Date Published: Mon, 07/12/2010
By BRIAN FRAGA | Published: JULY 12, 2010
Two high-profile Superior Court defense attorneys in recent days have come to the defense of Judge Susan Garsh, who was criticized by Bristol County prosecutor William McCauley for purportedly being antaganostic toward the commonwealth in the recently-concluded murder trial of George Duarte.
The Brockton-based defense attorney Kevin Reddington wrote a scathing letter in response to McCauley’s statement, saying that Garsh is one of the state trial court’s most respected judges, who is even-handed and “assiduously adheres to the dictates of the Constitution and the law.”
I spoke today with defense attorney J. Drew Segadelli, who represented Duarte. Segadelli said he was “outraged” by McCauley’s statements and added that he was in the process of penning his own letter to the editor, with the title “Sour grapes in victory.”
“For (McCauley) to cast aspersions on (Garsh)… was just a cheap shot,” Segadelli said.
In a post-trial interview with my colleague Curt Brown, a frustrated McCauley – who prosecuted the case with fellow assistant district attorney Cynthia Brackett – said Garsh appeared to have had no background in a murder trial like Duarte’s, where more than 80 witnesses testified.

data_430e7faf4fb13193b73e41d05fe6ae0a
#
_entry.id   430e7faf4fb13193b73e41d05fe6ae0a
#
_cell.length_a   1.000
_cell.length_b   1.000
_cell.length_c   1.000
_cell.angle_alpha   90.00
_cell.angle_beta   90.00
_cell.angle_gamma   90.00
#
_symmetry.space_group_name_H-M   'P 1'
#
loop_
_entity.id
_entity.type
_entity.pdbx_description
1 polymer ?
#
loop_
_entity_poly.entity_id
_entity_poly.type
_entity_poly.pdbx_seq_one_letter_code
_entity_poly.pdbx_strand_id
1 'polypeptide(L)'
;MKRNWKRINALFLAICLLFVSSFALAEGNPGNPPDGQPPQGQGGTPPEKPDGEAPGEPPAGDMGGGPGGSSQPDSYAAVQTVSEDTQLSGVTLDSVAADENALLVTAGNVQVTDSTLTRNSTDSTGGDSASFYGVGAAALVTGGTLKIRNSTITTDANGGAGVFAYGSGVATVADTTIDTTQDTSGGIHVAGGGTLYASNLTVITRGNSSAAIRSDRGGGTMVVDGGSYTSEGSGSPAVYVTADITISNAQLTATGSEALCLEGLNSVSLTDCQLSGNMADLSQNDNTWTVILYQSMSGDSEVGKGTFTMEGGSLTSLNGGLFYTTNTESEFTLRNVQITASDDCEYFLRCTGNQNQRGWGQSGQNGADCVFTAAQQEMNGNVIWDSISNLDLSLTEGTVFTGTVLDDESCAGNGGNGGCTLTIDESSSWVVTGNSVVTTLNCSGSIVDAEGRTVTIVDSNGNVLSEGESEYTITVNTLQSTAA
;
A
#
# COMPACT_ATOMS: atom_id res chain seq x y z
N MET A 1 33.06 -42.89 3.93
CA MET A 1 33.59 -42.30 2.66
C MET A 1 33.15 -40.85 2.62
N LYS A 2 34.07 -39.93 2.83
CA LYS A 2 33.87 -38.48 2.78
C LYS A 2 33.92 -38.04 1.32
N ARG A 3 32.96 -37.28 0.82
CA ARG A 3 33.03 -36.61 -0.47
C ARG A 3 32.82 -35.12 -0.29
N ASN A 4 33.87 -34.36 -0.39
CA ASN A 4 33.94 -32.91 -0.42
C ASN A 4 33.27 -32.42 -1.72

The prosecuton felt Garsh was antaganostic toward their case, and that she issued unfair rulings on the evidence that was allowed/not allowed during the trial.
“The commonwealth’s evidence, painstakingly gathered in spite of uncooperative witnesses’ attempts to deny it, was repeatedly limited or excluded by the trial judge, who exhibited antagonism to the commonwealth’s case throughout the course of the trial,” McCauley told The Standard-Times.
Garsh has said that the judicial canon of ethics prevents her from responding to that statement. The case will go to an automatic appeal.
For his part, Segadelli – whose client was convicted of 2nd degree murder for the shooting death of 15-year-old Edwin ‘Gio’ Medina in January 1, 2008 – said Garsh made appropriate rulings and was professional.
“She’s one of the more learned jurists I’ve met in my career,” Segadelli said.”She was not antagonistic to the commonwealth. It was (McCauley) who was combative. He wanted the judge to set aside the rules of evidence because the commonwealth had a very poor and weak case.”